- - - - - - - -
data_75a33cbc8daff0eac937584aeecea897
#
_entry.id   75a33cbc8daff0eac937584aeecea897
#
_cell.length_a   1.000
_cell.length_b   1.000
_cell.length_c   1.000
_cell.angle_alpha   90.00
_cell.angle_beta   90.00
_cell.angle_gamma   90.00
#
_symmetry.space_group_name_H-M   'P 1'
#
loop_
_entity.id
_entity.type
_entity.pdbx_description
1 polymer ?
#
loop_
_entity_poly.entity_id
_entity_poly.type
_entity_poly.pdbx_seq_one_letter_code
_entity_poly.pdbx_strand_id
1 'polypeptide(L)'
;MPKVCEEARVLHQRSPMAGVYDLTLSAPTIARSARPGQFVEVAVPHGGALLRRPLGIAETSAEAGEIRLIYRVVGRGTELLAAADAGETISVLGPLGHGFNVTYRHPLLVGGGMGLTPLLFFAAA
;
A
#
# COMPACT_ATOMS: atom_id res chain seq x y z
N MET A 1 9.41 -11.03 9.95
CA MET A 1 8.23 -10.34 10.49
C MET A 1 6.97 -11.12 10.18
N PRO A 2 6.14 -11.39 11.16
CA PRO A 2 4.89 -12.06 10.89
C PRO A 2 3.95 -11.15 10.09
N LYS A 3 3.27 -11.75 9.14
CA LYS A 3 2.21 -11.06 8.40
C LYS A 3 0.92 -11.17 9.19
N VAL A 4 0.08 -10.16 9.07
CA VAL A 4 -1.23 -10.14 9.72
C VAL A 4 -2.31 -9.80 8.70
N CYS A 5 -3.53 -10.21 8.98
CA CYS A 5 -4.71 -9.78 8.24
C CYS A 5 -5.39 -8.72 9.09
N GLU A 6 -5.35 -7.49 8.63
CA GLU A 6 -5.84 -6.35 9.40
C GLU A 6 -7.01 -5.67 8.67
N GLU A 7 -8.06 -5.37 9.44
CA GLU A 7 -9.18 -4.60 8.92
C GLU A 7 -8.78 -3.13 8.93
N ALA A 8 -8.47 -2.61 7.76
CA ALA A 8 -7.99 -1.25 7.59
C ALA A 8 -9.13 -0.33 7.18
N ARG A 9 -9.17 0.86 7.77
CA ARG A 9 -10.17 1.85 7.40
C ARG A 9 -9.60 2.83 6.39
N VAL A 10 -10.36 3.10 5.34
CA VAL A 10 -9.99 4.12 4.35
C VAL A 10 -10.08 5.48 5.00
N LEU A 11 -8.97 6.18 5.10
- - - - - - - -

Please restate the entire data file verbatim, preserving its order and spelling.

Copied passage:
data_75a33cbc8daff0eac937584aeecea897
#
_entry.id   75a33cbc8daff0eac937584aeecea897
#
_cell.length_a   1.000
_cell.length_b   1.000
_cell.length_c   1.000
_cell.angle_alpha   90.00
_cell.angle_beta   90.00
_cell.angle_gamma   90.00
#
_symmetry.space_group_name_H-M   'P 1'
#
loop_
_entity.id
_entity.type
_entity.pdbx_description
1 polymer ?
#
loop_
_entity_poly.entity_id
_entity_poly.type
_entity_poly.pdbx_seq_one_letter_code
_entity_poly.pdbx_strand_id
1 'polypeptide(L)'
;MPKVCEEARVLHQRSPMAGVYDLTLSAPTIARSARPGQFVEVAVPHGGALLRRPLGIAETSAEAGEIRLIYRVVGRGTELLAAADAGETISVLGPLGHGFNVTYRHPLLVGGGMGLTPLLFFAAA
;
A
#
# COMPACT_ATOMS: atom_id res chain seq x y z
N MET A 1 9.41 -11.03 9.95
CA MET A 1 8.23 -10.34 10.49
C MET A 1 6.97 -11.12 10.18
N PRO A 2 6.14 -11.39 11.16
CA PRO A 2 4.89 -12.06 10.89
C PRO A 2 3.95 -11.15 10.09
N LYS A 3 3.27 -11.75 9.14
CA LYS A 3 2.21 -11.06 8.40
C LYS A 3 0.92 -11.17 9.19
N VAL A 4 0.08 -10.16 9.07
CA VAL A 4 -1.23 -10.14 9.72
C VAL A 4 -2.31 -9.80 8.70
N CYS A 5 -3.53 -10.21 8.98
CA CYS A 5 -4.71 -9.78 8.24
C CYS A 5 -5.39 -8.72 9.09
N GLU A 6 -5.35 -7.49 8.63
CA GLU A 6 -5.84 -6.35 9.40
C GLU A 6 -7.01 -5.67 8.67
N GLU A 7 -8.06 -5.37 9.44
CA GLU A 7 -9.18 -4.60 8.92
C GLU A 7 -8.78 -3.13 8.93
N ALA A 8 -8.47 -2.61 7.76
CA ALA A 8 -7.99 -1.25 7.59
C ALA A 8 -9.13 -0.33 7.18
N ARG A 9 -9.17 0.86 7.77
CA ARG A 9 -10.17 1.85 7.40
C ARG A 9 -9.60 2.83 6.39
N VAL A 10 -10.36 3.10 5.34
CA VAL A 10 -9.99 4.12 4.35
C VAL A 10 -10.08 5.48 5.00
N LEU A 11 -8.97 6.18 5.10